Slove­nian rock band makes Py­ongyang de­but

The China Post - - ARTS - BY ERIC TAL­MADGE

Slove­nian avant- garde rock group Laibach is known for push­ing the en­ve­lope — wear­ing mil­i­tary uni­forms on stage, toy­ing with so­cial­ist and Marx­ist themes, mak­ing vis­ual ref­er­ences to au­thor­i­tar­ian sym­bols.

In Py­ongyang, they played songs from “The Sound of Mu­sic.”

The group, known for its growl­ing, vis­ually charged style of mu­sic, per­formed Wed­nes­day be­fore a full house at a con­cert hall in Py­ongyang in one of North Korea’s more un­usual at­tempts at open­ing the door to what is gen­er­ally seen as the deca­dent and vaguely threat­en­ing pop cul­ture of the West.

The Sound of Mu­sic choice had some sub­ver­sive el­e­ments of its own, as the orig­i­nal was set in the era of Nazi Ger­many.

“It is a piece of in­ter­na­tional mu­sic, that very many peo­ple know, but at the same time it says some­thing more, it says that the sound of mu­sic is also a lan­guage of com­mu­ni­ca­tion,” said Morten Traavik, or­ga­nizer of the Laibach tour.

“There is also a mes­sage be­hind the mu­sic, and that is mu­sic can ac­tu­ally some­times even in the most ad­verse of cir­cum­stances, bring peo­ple to­gether.”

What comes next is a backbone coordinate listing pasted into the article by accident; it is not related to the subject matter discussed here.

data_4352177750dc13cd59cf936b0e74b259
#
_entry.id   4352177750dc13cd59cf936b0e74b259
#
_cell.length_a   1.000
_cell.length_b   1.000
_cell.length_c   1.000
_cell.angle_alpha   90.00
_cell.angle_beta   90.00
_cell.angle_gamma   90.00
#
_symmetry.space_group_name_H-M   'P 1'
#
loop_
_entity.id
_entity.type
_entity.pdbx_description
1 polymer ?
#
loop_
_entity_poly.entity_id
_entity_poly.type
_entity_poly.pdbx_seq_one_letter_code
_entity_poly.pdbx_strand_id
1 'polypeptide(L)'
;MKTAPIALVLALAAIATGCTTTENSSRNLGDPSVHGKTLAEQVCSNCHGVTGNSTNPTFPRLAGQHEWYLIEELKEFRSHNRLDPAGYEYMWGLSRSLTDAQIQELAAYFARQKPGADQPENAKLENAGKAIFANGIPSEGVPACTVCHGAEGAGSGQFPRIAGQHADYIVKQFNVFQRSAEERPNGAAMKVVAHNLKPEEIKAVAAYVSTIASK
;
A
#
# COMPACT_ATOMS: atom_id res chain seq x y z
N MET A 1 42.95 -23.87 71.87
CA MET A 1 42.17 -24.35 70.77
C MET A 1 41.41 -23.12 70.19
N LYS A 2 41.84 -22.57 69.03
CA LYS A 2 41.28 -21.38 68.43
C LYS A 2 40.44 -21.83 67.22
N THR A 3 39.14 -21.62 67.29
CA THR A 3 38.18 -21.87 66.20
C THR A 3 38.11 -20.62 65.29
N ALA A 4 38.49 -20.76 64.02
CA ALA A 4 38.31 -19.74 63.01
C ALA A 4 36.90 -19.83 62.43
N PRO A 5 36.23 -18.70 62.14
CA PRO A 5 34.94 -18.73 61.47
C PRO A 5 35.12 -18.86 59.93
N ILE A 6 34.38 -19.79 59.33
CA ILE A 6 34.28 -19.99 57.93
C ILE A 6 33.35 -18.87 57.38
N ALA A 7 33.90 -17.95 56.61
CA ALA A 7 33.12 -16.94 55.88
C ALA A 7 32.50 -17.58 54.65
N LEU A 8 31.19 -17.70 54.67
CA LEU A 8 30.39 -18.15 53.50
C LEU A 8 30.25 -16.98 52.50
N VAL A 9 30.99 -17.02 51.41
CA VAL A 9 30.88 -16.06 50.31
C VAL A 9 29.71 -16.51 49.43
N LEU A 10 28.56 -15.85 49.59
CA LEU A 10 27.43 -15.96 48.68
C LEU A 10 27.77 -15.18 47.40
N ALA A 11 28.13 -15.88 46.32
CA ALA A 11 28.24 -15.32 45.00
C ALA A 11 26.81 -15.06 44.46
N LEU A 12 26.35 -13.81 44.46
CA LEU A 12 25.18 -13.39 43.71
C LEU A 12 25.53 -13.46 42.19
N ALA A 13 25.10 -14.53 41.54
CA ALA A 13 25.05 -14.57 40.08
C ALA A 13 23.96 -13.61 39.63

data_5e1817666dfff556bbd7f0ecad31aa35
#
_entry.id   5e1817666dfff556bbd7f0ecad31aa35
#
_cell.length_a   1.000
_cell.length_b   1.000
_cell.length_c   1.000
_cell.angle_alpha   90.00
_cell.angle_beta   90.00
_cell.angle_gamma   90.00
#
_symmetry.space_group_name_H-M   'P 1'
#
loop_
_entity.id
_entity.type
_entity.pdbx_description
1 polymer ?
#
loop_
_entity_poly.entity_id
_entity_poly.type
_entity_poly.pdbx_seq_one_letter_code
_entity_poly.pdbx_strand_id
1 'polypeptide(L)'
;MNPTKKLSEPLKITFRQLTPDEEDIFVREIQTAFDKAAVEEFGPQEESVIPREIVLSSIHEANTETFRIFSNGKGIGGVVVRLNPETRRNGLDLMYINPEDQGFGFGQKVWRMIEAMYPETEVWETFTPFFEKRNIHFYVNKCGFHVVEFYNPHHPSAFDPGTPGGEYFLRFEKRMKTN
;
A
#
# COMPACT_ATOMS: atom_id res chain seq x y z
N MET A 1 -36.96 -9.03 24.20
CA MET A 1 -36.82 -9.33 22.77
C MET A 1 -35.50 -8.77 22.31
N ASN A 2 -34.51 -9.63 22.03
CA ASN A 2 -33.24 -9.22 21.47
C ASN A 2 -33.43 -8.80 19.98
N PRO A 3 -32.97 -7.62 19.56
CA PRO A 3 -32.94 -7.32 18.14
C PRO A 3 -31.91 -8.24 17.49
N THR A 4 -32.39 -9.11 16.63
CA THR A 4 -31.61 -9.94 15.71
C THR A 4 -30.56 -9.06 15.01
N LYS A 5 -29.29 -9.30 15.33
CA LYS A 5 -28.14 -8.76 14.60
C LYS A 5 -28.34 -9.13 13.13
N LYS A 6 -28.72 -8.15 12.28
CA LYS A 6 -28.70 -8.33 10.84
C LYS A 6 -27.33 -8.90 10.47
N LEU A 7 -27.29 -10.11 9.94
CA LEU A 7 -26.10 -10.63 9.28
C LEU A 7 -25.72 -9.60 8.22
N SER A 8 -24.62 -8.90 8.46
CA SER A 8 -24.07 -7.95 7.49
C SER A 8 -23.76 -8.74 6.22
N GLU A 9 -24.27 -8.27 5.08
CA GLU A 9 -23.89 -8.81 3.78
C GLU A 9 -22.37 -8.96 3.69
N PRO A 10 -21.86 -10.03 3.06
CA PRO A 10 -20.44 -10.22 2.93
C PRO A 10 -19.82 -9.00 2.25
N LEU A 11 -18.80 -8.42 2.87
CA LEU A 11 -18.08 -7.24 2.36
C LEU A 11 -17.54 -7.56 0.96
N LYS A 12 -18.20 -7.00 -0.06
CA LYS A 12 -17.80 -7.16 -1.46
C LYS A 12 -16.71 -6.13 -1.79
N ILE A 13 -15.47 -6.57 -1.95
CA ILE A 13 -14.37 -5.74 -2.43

The con­cert wasn’t, how­ever, Laibach at its most provoca­tive.

The band played only one of its own num­bers, and in­stead played mostly cov­ers, in­clud­ing the Bea­tles “Across the Uni­verse” and the Europop hit “The Fi­nal Count­down.” They also in­cluded a tra­di­tional Korean song, “Ari­rang.” Some in the band wore North Korean-style short-sleeved suits, and one wore a tra­di­tional Korean cos­tume for part of the show.

Aware of the many sen­si­tiv­i­ties of the North Korean gov­ern­ment, be­fore em­bark­ing on the tour the in­dus­trial rock and retro elec­tronic band promised a “gen­tle” ver­sion of them­selves for the North Korean au­di­ence.

“It’s a re­ally good feel­ing,” said Laibach’s Ivan Novak. “I think we did more than we ex­pected in the end. I don’t know how much, what kind of trace that will leave here, but, you know, it’s a big step for — no, it’s a small step for Laibach, and a big step for hu­man­ity.”

The group’s North Korea ap­pear­ances — they plan to hold another con­cert on Thurs­day — are be­ing called the “Lib­er­a­tion Day Tour” and co­in­cide with the 70th an­niver­sary of the Korean Penin­sula’s lib­er­a­tion from Ja­panese col­o­niza­tion. Ac­cord­ing to the group’s home­page, the con­certs will be the sub­ject of a doc­u­men­tary film sched­uled for re­lease in 2016.

(Left) A mem­ber of Slove­nian rock band Laibach wears a tra­di­tional Korean dress as she per­forms in Py­ongyang, North Korea, Wed­nes­day, Aug. 19. (Right) Mem­bers of Slove­nian rock band Laibach per­form in Py­ongyang, Wed­nes­day.

AP

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